Indian IT services company HCL Technologies has denied reports that over 1,000 workers at its business process outsourcing operations in Northern Ireland could lose their jobs unless they accept new working conditions.
Last week, the BBC and others reported that 1,200 workers at HCL’s Northern Irish call centres had been told they could lose their jobs unless they accepted a pay freeze and changes to their holiday entitlement.
However, a spokesperson for HCL told Information Age this morning that the reports were misrepresentative, and that "nobody will lose their job".
"In order to remain competitive, we have to benchmark our costs with other companies in the market," the company said in a statement this week. "As part of this process, we have reviewed our current terms and conditions."
"The proposed changes are aimed at harmonizing terms and conditions across our employee base and will result in a single system of reward and recognition which will be fairer and reward high performance."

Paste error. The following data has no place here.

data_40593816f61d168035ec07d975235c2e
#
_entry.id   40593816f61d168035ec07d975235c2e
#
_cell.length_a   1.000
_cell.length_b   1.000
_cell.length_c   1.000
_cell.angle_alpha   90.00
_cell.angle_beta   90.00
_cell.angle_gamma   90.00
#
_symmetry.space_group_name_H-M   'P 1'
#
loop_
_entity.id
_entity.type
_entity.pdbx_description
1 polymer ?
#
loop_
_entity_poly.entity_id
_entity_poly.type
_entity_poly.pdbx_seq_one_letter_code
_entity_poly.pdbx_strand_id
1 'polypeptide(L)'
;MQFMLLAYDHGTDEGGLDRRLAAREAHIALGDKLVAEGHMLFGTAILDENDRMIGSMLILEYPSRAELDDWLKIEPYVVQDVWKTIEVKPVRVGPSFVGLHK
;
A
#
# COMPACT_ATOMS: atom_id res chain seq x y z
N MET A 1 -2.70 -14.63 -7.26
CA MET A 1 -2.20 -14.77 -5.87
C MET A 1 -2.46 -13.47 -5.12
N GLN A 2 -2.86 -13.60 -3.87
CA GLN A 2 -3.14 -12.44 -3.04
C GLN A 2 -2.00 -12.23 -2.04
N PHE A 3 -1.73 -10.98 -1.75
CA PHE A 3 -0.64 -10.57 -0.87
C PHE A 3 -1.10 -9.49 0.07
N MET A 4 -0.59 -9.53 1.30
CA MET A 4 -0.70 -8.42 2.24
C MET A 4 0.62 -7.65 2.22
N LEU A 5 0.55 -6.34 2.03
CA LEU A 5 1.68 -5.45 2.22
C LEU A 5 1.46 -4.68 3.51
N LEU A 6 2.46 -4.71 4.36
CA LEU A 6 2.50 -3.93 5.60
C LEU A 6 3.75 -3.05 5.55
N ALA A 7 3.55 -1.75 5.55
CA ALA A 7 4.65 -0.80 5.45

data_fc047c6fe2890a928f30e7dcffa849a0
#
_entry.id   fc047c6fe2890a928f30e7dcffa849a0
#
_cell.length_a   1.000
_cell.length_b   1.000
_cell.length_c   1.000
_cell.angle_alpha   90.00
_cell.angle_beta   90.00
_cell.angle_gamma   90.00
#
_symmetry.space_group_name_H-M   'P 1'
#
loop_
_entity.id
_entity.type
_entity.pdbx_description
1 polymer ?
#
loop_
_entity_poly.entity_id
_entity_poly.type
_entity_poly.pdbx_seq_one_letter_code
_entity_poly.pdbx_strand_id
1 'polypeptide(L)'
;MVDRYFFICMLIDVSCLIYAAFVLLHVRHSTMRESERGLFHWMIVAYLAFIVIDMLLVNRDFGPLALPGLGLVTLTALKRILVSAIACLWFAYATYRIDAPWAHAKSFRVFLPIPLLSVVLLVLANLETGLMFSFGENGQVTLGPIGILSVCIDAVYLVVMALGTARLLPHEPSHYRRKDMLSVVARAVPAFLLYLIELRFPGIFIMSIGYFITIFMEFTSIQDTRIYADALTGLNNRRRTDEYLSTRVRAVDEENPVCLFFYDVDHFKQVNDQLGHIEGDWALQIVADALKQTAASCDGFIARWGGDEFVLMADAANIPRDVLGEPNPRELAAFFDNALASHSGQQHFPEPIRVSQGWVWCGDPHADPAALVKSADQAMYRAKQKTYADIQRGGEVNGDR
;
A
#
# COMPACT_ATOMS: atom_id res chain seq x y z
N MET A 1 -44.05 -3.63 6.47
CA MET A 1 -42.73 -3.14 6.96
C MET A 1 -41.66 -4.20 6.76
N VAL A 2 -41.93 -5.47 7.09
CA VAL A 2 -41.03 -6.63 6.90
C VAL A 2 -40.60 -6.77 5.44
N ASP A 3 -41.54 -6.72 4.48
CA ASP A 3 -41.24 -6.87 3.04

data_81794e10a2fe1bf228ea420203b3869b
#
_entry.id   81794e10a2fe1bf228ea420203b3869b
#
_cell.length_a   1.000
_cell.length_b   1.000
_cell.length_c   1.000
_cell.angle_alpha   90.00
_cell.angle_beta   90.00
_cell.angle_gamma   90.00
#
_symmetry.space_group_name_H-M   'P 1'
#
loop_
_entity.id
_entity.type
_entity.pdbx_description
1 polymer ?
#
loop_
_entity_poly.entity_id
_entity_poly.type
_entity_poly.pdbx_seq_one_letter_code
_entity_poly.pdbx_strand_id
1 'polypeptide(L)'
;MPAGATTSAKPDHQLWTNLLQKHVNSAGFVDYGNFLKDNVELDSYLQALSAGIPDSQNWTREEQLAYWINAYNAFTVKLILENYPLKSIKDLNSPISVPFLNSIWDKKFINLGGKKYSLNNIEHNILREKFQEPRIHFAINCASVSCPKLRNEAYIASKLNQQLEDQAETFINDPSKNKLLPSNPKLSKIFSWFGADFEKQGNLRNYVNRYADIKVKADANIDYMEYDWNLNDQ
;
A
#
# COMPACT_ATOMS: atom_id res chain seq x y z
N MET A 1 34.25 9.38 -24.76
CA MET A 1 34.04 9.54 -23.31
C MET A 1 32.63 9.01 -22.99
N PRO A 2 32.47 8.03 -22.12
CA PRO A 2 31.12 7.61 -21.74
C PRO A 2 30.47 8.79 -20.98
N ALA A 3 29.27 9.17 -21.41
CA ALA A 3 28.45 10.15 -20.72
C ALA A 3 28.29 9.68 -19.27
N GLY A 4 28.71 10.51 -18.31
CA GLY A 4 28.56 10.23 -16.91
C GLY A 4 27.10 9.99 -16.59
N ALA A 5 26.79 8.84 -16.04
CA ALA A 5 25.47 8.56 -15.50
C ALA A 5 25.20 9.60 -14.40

The company has begun an 90-day consultation with staff, and created a forum for employees to discuss the changes. "We are in the process of running a series of staff road-shows and will offer individual one-to-one sessions to all employees to gain their views and comments as part of the consultation process.”
HCL also denies reports that two of its largest customers are demanding cheaper rates.
The reports are potentially damaging for a company that markets itself on the basis of its treatment of employees. CEO Vineet Nayar has authored a book, entitled "Employees First, Customers Second", in which he argues that "it is important to empower employees so that they deliver more value to the customers. When an employee is delighted, he will delight the customer".
According to the BBC, HCL has received £5.5 million in grants from Northern Ireland’s business development authority in the last seven years.